My best advice Luna is to seek out some medical help in order to get some control over your anxiety.
It could just be that that is the main obstacle to you seeing any improvement/return to your previous settled VM state. Could well be.
Try using the Search facility (press the magnifying glass symbol and type Typical Day into the box). You will find quite a few references there which if nothing else will prove there’s no such thing as a ‘typical day’ for people with VM or indeed for anybody else. Apart from the obvious, sleep, waking up, showering, eating, the basic functions of life everybody’s days are different. If you refer to what are other people’s days like in terms of VM symptoms, much the same applies. The results in that search will prove MAV symptoms vary tremendously in severity between individuals and for each individual both daily and often hour to hour. Some people can cope with going to work, some are long term off sick, some think they can cope and struggle to work when they would be better off being at home and resting. Everybody is different. Very different… Chronic dizziness is both debilitating and exhausting. Willpower and the motivation to engage are required in order to implement any plan and VM sufferers need rather more than most other people to achieve their aims. The old saying comes to mind ‘where there’s a will there’s a way’. You need to start small, very small. I had the motivation of a therapist who told me I must walk outside everyday. That was my start.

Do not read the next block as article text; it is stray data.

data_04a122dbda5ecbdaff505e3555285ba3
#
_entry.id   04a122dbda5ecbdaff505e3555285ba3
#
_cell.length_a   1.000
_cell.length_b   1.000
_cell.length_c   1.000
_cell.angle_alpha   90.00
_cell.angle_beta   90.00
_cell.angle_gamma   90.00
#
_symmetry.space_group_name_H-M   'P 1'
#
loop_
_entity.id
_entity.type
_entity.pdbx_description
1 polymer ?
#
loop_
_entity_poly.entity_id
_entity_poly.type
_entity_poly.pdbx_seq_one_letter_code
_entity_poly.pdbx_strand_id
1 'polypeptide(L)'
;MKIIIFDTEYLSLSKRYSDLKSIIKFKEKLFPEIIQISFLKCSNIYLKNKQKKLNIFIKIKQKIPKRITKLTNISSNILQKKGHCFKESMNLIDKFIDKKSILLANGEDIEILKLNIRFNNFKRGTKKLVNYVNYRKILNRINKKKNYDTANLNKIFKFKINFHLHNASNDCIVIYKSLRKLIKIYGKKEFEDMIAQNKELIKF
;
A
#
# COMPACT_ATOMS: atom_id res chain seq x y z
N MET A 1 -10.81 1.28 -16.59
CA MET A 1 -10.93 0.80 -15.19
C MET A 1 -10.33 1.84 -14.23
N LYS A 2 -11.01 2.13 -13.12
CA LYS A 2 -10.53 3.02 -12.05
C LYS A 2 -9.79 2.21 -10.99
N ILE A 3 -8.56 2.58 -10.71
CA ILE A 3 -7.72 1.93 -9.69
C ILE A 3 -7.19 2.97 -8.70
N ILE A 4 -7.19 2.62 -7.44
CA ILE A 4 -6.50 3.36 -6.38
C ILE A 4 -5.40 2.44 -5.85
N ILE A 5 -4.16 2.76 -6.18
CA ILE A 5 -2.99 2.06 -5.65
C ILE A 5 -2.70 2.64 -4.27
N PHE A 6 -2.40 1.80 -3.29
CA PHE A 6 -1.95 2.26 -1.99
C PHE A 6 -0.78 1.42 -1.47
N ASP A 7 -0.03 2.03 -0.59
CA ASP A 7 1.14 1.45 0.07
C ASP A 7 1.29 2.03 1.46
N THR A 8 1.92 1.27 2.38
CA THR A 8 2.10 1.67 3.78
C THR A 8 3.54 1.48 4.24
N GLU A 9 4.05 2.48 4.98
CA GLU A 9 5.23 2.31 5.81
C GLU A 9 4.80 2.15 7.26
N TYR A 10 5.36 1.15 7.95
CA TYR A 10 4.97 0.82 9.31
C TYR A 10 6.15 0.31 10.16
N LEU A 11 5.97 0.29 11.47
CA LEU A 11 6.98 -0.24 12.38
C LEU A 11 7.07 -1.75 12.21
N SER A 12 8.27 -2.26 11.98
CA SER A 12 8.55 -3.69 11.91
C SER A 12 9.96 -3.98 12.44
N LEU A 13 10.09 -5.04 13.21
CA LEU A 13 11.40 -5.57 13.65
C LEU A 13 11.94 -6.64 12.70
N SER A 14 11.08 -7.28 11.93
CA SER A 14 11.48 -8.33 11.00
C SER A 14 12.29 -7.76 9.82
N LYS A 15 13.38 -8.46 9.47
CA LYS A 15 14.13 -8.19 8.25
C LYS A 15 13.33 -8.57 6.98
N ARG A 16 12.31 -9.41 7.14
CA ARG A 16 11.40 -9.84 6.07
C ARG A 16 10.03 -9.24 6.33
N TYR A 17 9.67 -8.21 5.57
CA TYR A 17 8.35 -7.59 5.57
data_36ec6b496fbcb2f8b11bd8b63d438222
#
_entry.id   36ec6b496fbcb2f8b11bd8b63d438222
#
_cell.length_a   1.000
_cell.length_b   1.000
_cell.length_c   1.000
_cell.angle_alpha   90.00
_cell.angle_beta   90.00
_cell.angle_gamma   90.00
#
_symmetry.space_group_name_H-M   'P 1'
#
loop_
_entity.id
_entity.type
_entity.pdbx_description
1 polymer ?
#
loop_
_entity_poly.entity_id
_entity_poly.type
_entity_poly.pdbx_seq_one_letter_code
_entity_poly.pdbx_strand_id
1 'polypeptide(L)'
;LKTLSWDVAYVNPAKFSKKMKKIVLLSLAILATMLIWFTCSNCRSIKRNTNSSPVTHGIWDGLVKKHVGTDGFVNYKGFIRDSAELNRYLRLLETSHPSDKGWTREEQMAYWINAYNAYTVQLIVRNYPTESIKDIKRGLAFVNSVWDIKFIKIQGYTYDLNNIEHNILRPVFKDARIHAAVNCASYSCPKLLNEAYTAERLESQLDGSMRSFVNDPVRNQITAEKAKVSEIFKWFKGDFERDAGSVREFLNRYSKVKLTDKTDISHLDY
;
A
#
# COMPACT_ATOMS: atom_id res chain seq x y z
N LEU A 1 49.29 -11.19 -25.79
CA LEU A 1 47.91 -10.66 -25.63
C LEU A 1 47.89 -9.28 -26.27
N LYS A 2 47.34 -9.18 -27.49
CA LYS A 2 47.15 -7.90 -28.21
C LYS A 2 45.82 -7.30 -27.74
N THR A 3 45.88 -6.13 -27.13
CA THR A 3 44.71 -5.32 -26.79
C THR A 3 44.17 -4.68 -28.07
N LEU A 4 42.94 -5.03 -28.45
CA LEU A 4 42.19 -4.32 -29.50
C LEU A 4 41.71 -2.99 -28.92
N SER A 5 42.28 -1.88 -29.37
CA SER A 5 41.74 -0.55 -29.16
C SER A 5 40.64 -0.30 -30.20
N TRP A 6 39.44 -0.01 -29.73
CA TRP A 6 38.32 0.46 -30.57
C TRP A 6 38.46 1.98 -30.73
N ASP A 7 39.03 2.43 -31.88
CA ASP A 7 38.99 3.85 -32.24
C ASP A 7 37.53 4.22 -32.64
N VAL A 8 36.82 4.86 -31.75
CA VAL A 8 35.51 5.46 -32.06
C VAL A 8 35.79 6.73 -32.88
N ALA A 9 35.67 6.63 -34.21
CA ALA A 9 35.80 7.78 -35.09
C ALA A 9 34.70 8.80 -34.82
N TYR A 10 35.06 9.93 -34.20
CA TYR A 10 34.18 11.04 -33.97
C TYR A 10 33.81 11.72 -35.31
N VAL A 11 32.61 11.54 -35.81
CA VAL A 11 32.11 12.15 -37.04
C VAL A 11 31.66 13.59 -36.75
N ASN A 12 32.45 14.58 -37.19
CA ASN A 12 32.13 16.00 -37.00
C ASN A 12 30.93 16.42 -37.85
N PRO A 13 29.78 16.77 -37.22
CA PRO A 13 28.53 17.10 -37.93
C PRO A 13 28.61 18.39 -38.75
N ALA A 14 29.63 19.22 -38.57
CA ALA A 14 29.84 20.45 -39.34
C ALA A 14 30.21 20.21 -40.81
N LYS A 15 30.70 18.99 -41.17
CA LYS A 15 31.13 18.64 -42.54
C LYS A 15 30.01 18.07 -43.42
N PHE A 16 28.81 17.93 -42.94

Ive read you are taking zoloft. If zoloft is not helping with your anxiety I would ask your doctor if they could prescribe venlafaxine. It is great with anxiety and top med for this condition.
And agree with everything Helen said.
I am stuck in the chronic side of VM right now, but it’s chronic-episodic. I may be able to do yoga in the morning, complete with balance poses, then find myself crouched on the floor or stuck on the sofa one hour later. I kept working as a teacher until taking medical leave again three weeks ago because I could drive 45 minutes to work and then become unable to lift my head from my desk.
I long for a few days of no vertigo just to feel “normal,” but my normal is not what it used to be. Cherish the good times, be kind and thankful to the friends and family who help you, and believe better times will come.
Even out the strain you are putting you vestibular system under and it might ease up on the amount of objections it throws at you in the form of increased vertigo. Just a suggestion drawing on my own (too) many years of experience of this ****!